The Hutchins Center for African & African American Research Announces its Seventh Class of W. E. B. Du Bois Research Institute Fellows

Henry Louis Gates, Jr., Alphonse Fletcher University Professor and Director of the  W. E. B. Du Bois Research Institute at the Hutchins Center for African & African American Research, has announced the 2019-2020 class of fellows.

“We are happy to welcome one of our most distinguished and exciting cohorts of W. E. B. Du Bois Research Institute Fellows,” says Gates. “We look forward to an extraordinary range of artistic and scholarly work next academic year. Afro-Asian solidarity, the erotics of race, Indo-Caribbean identity in New York City, witchcraft and law in the British Empire, a contemporary chamber opera inspired by secret gatherings of enslaved African Americans, bioethics and African philosophy, and climate change and security threat in the West African Sahel are among the exciting projects which the 2019-2020 Class of Fellows will be pursuing at the W. E. B Du Bois Research Institute, housed in the Hutchins Center.”

The seventeen 2019-2020 W. E. B. Du Bois Research Institute Fellows and their projects are as follows:

Sinclair Bell is Associate Professor of Art History at Northern Illinois University. In residence as a Cohen Fellow for the 2019-2020 academic year, Bell will be at work on Race and Representation in the Roman Empire: Black Africans in Imperial Visual Culture.

David Bindman is Emeritus Professor of the History of Art at University College London.  In residence as an Image of the Black Archive & Library Fellow for the 2019-2020 academic year, Bindman will be at work on the volumes The Image of the Black in Latin America and the Caribbean and The Image of the European in African Art.

• Keisha Blain is Associate Professor of History at the University of Pittsburgh. In residence as a Hutchins Fellow for Spring 2020, Blain will be at work on “East Unites with West": Black Women, Japan, and Visions of Afro-Asian Solidarity

• Danielle Boaz is Assistant Professor of Africana Studies at the University of North Carolina. In residence as a Stuart Hall fellow for the 2019-2020 academic year, Boaz will  be at work on Witchcraft, Obeah, and Vagrancy: Spiritual Practice and Colonial Law in Britain’s Atlantic Empire, 1830s-1960s.

• Jorge Felipe is an Independent Scholar. In residence as a Hutchins Fellow for the 2019-2020 academic year, Felipe will be at work on The People of the Atlantic Slave Trade.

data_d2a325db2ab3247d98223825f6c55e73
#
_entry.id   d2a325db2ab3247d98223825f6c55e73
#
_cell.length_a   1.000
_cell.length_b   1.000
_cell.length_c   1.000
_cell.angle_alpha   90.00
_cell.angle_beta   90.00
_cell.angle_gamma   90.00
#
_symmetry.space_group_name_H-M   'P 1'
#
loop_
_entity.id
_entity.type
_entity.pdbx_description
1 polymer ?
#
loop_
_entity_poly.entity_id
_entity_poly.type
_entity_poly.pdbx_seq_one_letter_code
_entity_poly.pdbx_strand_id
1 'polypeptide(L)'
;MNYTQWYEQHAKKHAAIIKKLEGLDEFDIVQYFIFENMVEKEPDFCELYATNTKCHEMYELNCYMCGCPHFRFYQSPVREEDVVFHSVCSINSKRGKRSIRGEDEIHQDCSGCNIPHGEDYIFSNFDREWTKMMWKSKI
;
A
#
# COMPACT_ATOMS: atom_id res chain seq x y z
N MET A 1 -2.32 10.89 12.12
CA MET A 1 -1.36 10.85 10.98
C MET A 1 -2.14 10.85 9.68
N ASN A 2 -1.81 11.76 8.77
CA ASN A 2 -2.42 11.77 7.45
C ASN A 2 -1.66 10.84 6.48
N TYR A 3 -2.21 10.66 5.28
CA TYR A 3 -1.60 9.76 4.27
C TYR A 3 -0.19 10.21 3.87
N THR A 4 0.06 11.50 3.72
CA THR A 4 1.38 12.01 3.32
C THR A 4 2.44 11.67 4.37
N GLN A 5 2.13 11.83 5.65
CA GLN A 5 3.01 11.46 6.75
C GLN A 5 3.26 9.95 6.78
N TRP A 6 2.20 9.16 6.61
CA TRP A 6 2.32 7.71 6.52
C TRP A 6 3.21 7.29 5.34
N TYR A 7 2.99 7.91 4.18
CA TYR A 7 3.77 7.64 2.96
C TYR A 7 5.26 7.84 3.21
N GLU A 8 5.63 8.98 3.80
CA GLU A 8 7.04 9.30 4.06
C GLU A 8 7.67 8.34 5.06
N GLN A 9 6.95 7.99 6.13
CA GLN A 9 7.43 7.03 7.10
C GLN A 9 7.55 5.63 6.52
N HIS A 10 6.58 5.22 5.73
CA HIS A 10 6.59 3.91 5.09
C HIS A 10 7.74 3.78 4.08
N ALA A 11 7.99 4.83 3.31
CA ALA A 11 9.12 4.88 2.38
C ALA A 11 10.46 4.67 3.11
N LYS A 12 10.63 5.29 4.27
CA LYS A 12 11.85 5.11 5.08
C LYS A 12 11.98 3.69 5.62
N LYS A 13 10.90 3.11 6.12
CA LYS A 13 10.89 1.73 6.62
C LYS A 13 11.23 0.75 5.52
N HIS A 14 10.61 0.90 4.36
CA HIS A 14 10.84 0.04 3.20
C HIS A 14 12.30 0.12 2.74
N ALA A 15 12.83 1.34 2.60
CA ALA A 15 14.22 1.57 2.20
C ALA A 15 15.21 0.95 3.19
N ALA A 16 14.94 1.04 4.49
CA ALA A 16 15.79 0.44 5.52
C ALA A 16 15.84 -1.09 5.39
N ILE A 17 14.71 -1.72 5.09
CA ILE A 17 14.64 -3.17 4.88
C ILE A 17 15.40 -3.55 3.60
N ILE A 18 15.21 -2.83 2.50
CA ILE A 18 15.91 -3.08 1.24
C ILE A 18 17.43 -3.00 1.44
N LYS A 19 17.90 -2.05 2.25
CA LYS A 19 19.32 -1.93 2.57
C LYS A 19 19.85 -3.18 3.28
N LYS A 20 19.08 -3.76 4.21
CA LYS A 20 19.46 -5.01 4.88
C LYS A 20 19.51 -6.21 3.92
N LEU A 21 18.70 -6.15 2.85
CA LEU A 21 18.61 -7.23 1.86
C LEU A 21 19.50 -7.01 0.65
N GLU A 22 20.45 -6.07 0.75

Martine Jean is an Independent Scholar.  In residence as a Mamolen Fellow for the 2019-2020 academic year, Jean will be at work on Routine Imprisonment: Race and Citizenship in Nineteenth-Century Brazil, 1830-1890.

Aaron Johnson is Assistant Professor of Music at the University of Pittsburgh.  In residence as a Sheila Biddle Ford Foundation Fellow for the 2019-2020 academic year, Johnson will be at work on Jazz Radio America: Commercial to Noncommerical, 1950 to Present.

• Rumbi Katedza is an Independent Filmmaker. In residence as the Manyika Fellow for Fall 2019, Katedza will be at work on Filming Zimbabwe.

• Bakari Kitwana is an Independent Artist and Scholar. In residence as a Nas Fellow for the 2019-2020 academic year, Bakari will be at work on The Hip-Hop and Presidential Elections Digital Archive.

• Brittany Meche is a Doctoral Candidate in Geography at the University of California, Berkeley.  In residence as a Stuart Hall Fellow for the 2019-2020 academic year, Meche will be at work on Securing the Sahel: Nature, Catastrophe, and the Empire of Expertise.

• George Meiu is Associate Professor of Anthropology and of African and African American Studies at Harvard University. In residence as a Hutchins Fellow for Spring 2020, Meiu will be at work on Queer Objects of Rescue: Intimacy and Citizenship in an African Nation.

• Mireille Miller-Young is Associate Professor of Feminist Studies at the University of California, Santa Barbara. In residence as an Advancing Equity Through Research Fellow for the 2019-2020 academic year, Miller-Young will be at work on Ho: Hustling, Hypersexuality, and the Erotics of Race.

• Traci Parker is Assistant Professor of Afro-American Studies at the University of Massachusetts, Amherst. In residence as a Sheila Biddle Ford Foundation Fellow for the 2019-2020 academic year, Parker will be at work on Beyond Loving: Sex, Love, and Marriage in the Black Freedom Movement.

• Stacey Robinson is Assistant Professor of Graphic Design, School of Art and Design, University of Illinois at Urbana-Champaign. In residence as a Nas Fellow for the 2019-2020 academic year, Robinson will be at work on Sankofatopia: Creating Black Utopia through Hip-Hop, Sankofa, and Black Speculative Art.

Anjanette Chan Tack is a Doctoral Candidate in Sociology at the University of Chicago. In residence as a Sheila Biddle Ford Foundation Fellow for the 2019-2020 academic year, Tack will be a work on “Black,” Brown,” or “Asian”?: How Indo-Caribbeans Negotiate Identity in New York City.

• Mbih J. Tosam is Professor of Philosophy at the University of Bamenda, Cameroon. In residence as a Safra-Hutchins Fellow for the 2019-2020 academic year, Tosam will be at work on Bioethics and African Philosophy and Traditional Medicine.

• Imani Uzuri is an Independent Composer and Vocalist. In residence as a Hutchins Fellow for the 2019-2020 academic year, Uzuri will be at work on a contemporary chamber opera Hush Arbor.